It is well known that singly, doubly and trebly linked carbon atoms affect the physical properties of substances, such as the refractive index, specific volume, and the heat of combustion; and by determining these constants for many substances, fairly definite values can be assigned to these groupings.
The slower propagation of light in gas or water than in air or vacuum may be attributed to a greater density, or to a less rigidity, in the former case; or we may adopt the more complicated supposition that both these quantities vary, subject only to the condition which restricts the ratio of velocities to equality with the known refractive index.
To the greater power belongs the weaker dispersive power (greater v), that is to say, crown glass; consequently the crown glass must have the greater refractive index for astigmatic and plane images.
It would therefore seem to be more appropriate to replace 1 - K- 1 by (2 - I)1112, where j s is the refractive index; but this expression involves the wave propagation for periods coinciding with free periods of the molecules.
The refractive indices of all glasses at present available lie between 1.46 and 1 90, whereas transparent minerals are known having refractive indices lying considerably outside these limits; at least one of these, fluorite (calcium fluoride), is actually used by opticians in the construction of certain lenses, so that probably progress is to be looked for in a considerable widening of the limits of available optical materials; possibly such progress may lie in the direction of the artificial production of large mineral crystals.
The combustibility of the diamond was predicted by Sir Isaac Newton on account of its high refractive power; it was first established experimentally by the Florentine Academicians in 1694.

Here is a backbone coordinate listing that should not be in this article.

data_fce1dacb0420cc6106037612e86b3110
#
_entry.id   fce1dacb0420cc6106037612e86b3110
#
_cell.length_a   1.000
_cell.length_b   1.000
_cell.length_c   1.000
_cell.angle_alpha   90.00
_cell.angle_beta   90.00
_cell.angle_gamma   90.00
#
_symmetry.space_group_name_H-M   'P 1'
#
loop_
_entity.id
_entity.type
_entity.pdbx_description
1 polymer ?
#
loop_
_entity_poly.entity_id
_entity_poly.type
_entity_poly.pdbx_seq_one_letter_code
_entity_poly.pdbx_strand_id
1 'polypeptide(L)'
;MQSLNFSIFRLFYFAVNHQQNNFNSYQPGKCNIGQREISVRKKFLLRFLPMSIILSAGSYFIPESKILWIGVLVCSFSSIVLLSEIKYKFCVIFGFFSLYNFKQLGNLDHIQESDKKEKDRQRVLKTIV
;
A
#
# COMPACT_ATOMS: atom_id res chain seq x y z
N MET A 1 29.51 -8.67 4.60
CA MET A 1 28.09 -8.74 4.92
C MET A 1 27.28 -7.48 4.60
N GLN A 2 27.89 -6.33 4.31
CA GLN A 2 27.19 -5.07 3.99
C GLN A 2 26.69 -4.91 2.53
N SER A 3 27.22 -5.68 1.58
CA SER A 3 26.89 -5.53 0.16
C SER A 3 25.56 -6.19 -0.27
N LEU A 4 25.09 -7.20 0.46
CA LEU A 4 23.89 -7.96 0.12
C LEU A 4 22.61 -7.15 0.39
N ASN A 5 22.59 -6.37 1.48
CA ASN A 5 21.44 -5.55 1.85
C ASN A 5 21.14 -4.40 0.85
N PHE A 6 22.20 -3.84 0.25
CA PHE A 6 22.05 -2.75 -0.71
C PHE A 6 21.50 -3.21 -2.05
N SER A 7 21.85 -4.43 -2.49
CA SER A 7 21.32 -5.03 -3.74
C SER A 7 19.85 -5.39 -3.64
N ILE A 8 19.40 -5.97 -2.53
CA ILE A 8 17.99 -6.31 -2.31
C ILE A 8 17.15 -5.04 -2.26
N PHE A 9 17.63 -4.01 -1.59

Moreover, his association with glass manufacture led him to study the refractive indices of different kinds of glass; he further undertook abstruse researches on electrostatic capacity, the phenomena of the residual charge, and other problems arising out of Clerk Maxwell's electro-magnetic theory.
He found its focal length and hence the refractive index of the gas, C. Hajech (Ann.
Sir David Brewster found that Wollaston's form worked best when the two lenses were hemispheres and the central space was filled up with a transparent cement having the same refractive index as the glass; he therefore used a sphere and provided it with a groove at the equator (see fig.
Experimental methods were devised for the further exact measurements of the electromagnetic velocity and numerous determinations of the dielectric constants of various solids, liquids and gases, and comparisons of these with the corresponding optical refractive indices were conducted.